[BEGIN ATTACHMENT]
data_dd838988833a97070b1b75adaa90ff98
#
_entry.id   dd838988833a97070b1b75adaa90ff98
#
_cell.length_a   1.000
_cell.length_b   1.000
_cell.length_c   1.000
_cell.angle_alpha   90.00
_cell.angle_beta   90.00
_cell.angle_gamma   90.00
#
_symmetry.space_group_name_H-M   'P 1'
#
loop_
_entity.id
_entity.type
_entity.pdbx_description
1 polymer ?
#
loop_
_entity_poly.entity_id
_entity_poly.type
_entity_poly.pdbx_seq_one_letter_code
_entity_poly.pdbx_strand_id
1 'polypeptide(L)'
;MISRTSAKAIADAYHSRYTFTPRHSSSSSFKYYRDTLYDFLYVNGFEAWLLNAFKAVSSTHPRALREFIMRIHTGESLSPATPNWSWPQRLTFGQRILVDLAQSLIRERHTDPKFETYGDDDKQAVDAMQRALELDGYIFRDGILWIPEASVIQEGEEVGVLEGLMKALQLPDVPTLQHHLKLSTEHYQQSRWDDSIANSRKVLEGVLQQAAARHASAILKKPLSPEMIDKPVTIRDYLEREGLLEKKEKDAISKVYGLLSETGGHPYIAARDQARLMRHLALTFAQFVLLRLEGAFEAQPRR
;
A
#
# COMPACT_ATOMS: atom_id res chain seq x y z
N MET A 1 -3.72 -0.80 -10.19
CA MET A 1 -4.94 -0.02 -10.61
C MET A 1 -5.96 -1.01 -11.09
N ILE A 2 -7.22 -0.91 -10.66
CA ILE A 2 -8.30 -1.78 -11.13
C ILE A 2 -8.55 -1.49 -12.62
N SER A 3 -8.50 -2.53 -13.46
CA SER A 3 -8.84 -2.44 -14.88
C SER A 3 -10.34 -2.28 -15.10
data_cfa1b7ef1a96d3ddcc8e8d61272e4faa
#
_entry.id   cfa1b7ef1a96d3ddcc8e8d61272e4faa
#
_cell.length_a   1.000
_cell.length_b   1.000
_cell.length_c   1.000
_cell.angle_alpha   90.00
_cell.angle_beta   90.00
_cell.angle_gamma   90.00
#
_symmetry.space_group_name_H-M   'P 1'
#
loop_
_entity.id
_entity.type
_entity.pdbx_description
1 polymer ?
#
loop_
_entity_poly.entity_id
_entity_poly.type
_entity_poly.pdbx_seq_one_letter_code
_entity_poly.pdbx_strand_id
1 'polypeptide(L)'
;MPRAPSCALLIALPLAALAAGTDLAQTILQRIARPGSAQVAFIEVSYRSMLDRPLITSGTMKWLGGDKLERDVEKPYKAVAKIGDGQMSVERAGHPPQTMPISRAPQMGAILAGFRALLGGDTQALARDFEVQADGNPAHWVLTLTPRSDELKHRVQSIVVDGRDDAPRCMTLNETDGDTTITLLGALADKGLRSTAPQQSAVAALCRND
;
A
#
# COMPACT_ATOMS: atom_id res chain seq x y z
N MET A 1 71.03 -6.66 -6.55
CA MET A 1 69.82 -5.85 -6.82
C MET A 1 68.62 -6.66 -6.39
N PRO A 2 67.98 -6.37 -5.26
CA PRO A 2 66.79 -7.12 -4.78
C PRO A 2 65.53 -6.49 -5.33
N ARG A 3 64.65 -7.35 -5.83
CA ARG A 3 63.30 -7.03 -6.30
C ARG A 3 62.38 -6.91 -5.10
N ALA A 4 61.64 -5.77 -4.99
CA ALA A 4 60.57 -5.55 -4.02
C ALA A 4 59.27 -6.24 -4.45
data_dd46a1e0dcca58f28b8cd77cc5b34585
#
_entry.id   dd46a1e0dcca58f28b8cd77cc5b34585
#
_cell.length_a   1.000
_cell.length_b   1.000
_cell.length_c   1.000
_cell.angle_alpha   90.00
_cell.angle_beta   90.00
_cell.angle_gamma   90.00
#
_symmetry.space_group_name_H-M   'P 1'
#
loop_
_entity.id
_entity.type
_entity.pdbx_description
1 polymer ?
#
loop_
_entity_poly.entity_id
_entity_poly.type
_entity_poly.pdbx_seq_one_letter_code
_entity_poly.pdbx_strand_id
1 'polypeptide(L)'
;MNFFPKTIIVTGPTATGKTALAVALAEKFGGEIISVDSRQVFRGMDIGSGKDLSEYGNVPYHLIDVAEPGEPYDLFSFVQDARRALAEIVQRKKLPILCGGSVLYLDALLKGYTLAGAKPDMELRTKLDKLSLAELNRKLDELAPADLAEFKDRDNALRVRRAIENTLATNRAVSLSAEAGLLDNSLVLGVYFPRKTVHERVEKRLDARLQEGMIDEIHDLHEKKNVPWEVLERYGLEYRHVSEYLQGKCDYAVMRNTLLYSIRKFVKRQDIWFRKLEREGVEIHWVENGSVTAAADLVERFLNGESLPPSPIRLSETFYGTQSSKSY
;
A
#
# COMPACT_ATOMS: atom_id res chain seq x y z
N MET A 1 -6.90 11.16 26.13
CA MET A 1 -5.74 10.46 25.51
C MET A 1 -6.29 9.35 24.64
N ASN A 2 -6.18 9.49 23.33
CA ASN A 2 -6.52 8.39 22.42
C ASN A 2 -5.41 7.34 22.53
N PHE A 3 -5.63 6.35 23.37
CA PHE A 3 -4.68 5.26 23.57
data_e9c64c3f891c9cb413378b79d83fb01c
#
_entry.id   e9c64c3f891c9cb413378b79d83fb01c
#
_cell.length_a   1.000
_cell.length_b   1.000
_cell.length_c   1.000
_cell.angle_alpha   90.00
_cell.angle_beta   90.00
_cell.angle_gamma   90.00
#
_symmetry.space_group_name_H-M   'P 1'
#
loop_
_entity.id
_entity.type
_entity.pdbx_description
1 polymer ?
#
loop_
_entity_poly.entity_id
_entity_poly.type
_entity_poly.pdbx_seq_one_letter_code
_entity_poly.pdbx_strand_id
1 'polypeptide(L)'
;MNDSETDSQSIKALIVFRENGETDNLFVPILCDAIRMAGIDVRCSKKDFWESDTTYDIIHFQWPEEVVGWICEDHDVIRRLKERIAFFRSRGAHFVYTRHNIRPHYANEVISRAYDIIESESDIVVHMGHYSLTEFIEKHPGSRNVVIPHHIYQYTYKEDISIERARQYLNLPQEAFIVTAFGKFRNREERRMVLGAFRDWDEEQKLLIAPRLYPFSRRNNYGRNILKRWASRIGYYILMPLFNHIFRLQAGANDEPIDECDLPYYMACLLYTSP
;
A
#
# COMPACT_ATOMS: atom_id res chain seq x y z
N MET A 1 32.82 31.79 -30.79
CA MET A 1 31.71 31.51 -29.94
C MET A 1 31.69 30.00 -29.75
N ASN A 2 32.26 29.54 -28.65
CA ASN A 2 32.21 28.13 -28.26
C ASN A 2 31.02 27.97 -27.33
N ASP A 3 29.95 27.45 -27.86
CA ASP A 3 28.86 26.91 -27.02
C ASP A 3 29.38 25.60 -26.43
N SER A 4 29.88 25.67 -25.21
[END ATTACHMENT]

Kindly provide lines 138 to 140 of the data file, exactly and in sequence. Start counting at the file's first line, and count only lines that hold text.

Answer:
#
loop_
_entity_poly.entity_id